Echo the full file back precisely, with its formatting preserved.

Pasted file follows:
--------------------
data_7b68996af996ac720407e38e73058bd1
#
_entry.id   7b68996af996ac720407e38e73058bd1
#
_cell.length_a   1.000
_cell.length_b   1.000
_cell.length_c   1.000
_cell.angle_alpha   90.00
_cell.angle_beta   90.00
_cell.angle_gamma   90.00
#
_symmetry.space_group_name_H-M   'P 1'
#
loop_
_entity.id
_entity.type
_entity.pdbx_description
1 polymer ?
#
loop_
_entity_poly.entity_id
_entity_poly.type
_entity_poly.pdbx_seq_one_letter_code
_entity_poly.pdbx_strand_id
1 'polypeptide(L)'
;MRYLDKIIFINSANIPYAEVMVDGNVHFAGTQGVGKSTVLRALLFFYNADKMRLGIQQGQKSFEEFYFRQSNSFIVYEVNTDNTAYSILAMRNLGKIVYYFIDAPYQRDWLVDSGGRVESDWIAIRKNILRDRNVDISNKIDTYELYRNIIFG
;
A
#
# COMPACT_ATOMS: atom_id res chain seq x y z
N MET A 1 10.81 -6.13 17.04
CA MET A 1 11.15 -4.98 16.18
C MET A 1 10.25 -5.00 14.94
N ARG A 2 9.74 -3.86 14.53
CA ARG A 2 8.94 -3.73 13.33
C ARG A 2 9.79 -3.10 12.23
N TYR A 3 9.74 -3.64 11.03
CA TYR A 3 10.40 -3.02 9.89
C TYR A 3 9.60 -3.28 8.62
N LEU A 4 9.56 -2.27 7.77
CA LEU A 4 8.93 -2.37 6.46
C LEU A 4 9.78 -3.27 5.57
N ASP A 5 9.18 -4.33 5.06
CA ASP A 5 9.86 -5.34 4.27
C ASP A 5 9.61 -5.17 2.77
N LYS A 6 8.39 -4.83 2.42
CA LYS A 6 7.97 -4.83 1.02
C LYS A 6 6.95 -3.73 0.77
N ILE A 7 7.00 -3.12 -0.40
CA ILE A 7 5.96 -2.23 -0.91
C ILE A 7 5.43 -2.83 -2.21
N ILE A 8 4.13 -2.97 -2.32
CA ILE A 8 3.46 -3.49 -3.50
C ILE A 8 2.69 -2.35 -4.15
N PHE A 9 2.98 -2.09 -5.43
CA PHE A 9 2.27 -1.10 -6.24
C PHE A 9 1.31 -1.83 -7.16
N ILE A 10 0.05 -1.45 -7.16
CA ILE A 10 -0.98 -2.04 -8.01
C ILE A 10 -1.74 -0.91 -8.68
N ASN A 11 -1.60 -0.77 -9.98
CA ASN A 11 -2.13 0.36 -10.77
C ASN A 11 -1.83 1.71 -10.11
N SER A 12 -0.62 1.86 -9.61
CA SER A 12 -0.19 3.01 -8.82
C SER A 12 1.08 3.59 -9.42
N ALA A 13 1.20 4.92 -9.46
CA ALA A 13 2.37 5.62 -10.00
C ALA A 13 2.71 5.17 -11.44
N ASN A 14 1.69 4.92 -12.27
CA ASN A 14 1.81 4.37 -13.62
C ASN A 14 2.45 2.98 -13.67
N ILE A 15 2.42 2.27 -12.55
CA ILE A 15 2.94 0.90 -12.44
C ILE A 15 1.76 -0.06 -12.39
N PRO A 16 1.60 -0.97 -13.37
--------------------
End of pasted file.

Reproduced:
data_7b68996af996ac720407e38e73058bd1
#
_entry.id   7b68996af996ac720407e38e73058bd1
#
_cell.length_a   1.000
_cell.length_b   1.000
_cell.length_c   1.000
_cell.angle_alpha   90.00
_cell.angle_beta   90.00
_cell.angle_gamma   90.00
#
_symmetry.space_group_name_H-M   'P 1'
#
loop_
_entity.id
_entity.type
_entity.pdbx_description
1 polymer ?
#
loop_
_entity_poly.entity_id
_entity_poly.type
_entity_poly.pdbx_seq_one_letter_code
_entity_poly.pdbx_strand_id
1 'polypeptide(L)'
;MRYLDKIIFINSANIPYAEVMVDGNVHFAGTQGVGKSTVLRALLFFYNADKMRLGIQQGQKSFEEFYFRQSNSFIVYEVNTDNTAYSILAMRNLGKIVYYFIDAPYQRDWLVDSGGRVESDWIAIRKNILRDRNVDISNKIDTYELYRNIIFG
;
A
#
# COMPACT_ATOMS: atom_id res chain seq x y z
N MET A 1 10.81 -6.13 17.04
CA MET A 1 11.15 -4.98 16.18
C MET A 1 10.25 -5.00 14.94
N ARG A 2 9.74 -3.86 14.53
CA ARG A 2 8.94 -3.73 13.33
C ARG A 2 9.79 -3.10 12.23
N TYR A 3 9.74 -3.64 11.03
CA TYR A 3 10.40 -3.02 9.89
C TYR A 3 9.60 -3.28 8.62
N LEU A 4 9.56 -2.27 7.77
CA LEU A 4 8.93 -2.37 6.46
C LEU A 4 9.78 -3.27 5.57
N ASP A 5 9.18 -4.33 5.06
CA ASP A 5 9.86 -5.34 4.27
C ASP A 5 9.61 -5.17 2.77
N LYS A 6 8.39 -4.83 2.42
CA LYS A 6 7.97 -4.83 1.02
C LYS A 6 6.95 -3.73 0.77
N ILE A 7 7.00 -3.12 -0.40
CA ILE A 7 5.96 -2.23 -0.91
C ILE A 7 5.43 -2.83 -2.21
N ILE A 8 4.13 -2.97 -2.32
CA ILE A 8 3.46 -3.49 -3.50
C ILE A 8 2.69 -2.35 -4.15
N PHE A 9 2.98 -2.09 -5.43
CA PHE A 9 2.27 -1.10 -6.24
C PHE A 9 1.31 -1.83 -7.16
N ILE A 10 0.05 -1.45 -7.16
CA ILE A 10 -0.98 -2.04 -8.01
C ILE A 10 -1.74 -0.91 -8.68
N ASN A 11 -1.60 -0.77 -9.98
CA ASN A 11 -2.13 0.36 -10.77
C ASN A 11 -1.83 1.71 -10.11
N SER A 12 -0.62 1.86 -9.61
CA SER A 12 -0.19 3.01 -8.82
C SER A 12 1.08 3.59 -9.42
N ALA A 13 1.20 4.92 -9.46
CA ALA A 13 2.37 5.62 -10.00
C ALA A 13 2.71 5.17 -11.44
N ASN A 14 1.69 4.92 -12.27
CA ASN A 14 1.81 4.37 -13.62
C ASN A 14 2.45 2.98 -13.67
N ILE A 15 2.42 2.27 -12.55
CA ILE A 15 2.94 0.90 -12.44
C ILE A 15 1.76 -0.06 -12.39
N PRO A 16 1.60 -0.97 -13.37